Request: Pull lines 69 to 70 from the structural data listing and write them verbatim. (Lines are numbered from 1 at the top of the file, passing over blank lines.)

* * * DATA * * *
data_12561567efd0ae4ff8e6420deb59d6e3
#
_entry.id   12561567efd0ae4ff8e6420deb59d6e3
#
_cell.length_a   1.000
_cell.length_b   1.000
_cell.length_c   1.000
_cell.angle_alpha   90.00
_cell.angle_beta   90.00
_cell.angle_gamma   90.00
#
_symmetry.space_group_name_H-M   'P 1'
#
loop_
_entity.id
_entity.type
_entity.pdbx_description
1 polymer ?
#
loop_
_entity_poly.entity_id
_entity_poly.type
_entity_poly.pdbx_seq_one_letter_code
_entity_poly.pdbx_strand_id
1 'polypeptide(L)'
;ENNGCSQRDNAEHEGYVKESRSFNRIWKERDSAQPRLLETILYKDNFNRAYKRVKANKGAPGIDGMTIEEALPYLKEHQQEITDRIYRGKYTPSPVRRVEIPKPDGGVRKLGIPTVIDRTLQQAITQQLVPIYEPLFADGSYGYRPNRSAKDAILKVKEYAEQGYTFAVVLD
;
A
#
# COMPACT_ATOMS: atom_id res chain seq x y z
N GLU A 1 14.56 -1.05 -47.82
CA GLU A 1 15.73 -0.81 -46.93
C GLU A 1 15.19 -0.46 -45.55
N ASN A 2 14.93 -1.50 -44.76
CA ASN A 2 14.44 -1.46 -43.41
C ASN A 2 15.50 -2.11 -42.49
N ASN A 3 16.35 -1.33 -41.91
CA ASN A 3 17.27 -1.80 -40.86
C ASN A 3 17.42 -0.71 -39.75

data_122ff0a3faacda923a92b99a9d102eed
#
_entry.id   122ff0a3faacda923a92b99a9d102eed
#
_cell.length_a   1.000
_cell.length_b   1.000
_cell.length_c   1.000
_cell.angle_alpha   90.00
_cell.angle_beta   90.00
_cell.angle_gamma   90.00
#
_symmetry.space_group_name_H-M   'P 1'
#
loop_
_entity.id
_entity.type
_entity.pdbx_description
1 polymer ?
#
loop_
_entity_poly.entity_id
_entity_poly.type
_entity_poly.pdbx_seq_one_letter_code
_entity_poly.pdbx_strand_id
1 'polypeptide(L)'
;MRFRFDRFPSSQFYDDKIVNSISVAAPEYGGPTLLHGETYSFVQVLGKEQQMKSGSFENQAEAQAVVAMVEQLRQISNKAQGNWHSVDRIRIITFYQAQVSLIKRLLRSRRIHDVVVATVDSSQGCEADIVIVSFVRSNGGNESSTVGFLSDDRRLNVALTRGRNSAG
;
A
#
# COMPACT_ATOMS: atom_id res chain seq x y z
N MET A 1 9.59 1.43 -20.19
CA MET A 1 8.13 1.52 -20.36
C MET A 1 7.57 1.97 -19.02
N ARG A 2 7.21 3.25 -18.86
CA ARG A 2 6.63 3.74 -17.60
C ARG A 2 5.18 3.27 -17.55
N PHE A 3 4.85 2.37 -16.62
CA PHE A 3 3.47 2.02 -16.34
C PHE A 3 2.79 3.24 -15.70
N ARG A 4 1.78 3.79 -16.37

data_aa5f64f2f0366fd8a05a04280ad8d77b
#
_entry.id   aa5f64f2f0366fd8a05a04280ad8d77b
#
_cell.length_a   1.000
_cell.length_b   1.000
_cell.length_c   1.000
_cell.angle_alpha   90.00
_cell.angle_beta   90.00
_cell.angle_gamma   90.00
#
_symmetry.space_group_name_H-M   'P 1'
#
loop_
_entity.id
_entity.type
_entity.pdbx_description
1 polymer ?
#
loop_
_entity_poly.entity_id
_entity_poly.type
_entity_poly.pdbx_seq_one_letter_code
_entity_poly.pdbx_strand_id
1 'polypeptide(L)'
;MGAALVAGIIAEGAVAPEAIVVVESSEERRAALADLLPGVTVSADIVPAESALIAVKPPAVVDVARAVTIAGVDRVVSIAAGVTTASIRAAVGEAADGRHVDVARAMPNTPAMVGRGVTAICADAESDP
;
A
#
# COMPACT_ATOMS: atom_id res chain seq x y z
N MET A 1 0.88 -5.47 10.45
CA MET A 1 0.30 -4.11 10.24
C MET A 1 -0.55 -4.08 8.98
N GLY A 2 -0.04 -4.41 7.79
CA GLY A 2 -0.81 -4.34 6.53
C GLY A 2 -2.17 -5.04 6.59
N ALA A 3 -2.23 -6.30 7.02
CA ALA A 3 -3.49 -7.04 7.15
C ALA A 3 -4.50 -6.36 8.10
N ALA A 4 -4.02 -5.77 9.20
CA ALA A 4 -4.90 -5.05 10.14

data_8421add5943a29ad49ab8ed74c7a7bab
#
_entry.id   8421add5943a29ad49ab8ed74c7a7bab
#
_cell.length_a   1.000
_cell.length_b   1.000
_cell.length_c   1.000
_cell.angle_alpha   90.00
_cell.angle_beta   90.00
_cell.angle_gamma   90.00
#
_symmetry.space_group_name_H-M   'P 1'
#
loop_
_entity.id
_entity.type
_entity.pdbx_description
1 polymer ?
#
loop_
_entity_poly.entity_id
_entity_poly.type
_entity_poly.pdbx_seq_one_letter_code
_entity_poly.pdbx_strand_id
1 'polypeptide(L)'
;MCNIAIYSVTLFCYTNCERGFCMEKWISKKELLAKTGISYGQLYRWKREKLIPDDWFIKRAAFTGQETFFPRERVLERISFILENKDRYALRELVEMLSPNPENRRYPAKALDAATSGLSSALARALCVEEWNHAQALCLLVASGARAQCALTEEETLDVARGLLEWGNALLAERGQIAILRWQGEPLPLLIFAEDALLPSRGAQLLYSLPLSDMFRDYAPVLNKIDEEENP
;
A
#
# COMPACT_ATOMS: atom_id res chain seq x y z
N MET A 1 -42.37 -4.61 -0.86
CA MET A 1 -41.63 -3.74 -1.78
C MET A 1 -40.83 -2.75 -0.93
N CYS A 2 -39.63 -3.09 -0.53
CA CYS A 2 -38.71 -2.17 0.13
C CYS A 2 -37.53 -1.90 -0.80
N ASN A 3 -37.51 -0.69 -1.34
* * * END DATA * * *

# COMPACT_ATOMS: atom_id res chain seq x y z
N MET A 1 9.59 1.43 -20.19